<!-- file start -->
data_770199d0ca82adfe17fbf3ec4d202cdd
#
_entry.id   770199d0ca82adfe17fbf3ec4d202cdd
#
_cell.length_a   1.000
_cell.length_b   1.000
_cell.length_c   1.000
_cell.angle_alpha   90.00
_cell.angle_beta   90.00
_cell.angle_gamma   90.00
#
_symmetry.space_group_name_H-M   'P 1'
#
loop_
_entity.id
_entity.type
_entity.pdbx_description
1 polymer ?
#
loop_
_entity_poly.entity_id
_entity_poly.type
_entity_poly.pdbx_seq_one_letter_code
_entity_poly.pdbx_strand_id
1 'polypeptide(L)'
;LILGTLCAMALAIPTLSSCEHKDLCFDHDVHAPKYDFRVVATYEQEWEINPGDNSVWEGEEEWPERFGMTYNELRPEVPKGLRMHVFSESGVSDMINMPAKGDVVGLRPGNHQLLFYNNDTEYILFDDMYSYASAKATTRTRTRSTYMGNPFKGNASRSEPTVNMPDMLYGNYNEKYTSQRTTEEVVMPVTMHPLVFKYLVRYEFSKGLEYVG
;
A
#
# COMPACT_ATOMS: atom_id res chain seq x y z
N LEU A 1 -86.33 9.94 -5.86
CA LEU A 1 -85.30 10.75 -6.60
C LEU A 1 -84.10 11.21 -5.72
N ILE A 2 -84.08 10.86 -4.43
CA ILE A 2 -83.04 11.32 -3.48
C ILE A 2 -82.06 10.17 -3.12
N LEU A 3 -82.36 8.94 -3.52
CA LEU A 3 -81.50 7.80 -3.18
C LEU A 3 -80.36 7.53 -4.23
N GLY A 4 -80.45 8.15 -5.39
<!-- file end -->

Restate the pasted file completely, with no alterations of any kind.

data_770199d0ca82adfe17fbf3ec4d202cdd
#
_entry.id   770199d0ca82adfe17fbf3ec4d202cdd
#
_cell.length_a   1.000
_cell.length_b   1.000
_cell.length_c   1.000
_cell.angle_alpha   90.00
_cell.angle_beta   90.00
_cell.angle_gamma   90.00
#
_symmetry.space_group_name_H-M   'P 1'
#
loop_
_entity.id
_entity.type
_entity.pdbx_description
1 polymer ?
#
loop_
_entity_poly.entity_id
_entity_poly.type
_entity_poly.pdbx_seq_one_letter_code
_entity_poly.pdbx_strand_id
1 'polypeptide(L)'
;LILGTLCAMALAIPTLSSCEHKDLCFDHDVHAPKYDFRVVATYEQEWEINPGDNSVWEGEEEWPERFGMTYNELRPEVPKGLRMHVFSESGVSDMINMPAKGDVVGLRPGNHQLLFYNNDTEYILFDDMYSYASAKATTRTRTRSTYMGNPFKGNASRSEPTVNMPDMLYGNYNEKYTSQRTTEEVVMPVTMHPLVFKYLVRYEFSKGLEYVG
;
A
#
# COMPACT_ATOMS: atom_id res chain seq x y z
N LEU A 1 -86.33 9.94 -5.86
CA LEU A 1 -85.30 10.75 -6.60
C LEU A 1 -84.10 11.21 -5.72
N ILE A 2 -84.08 10.86 -4.43
CA ILE A 2 -83.04 11.32 -3.48
C ILE A 2 -82.06 10.17 -3.12
N LEU A 3 -82.36 8.94 -3.52
CA LEU A 3 -81.50 7.80 -3.18
C LEU A 3 -80.36 7.53 -4.23
N GLY A 4 -80.45 8.15 -5.39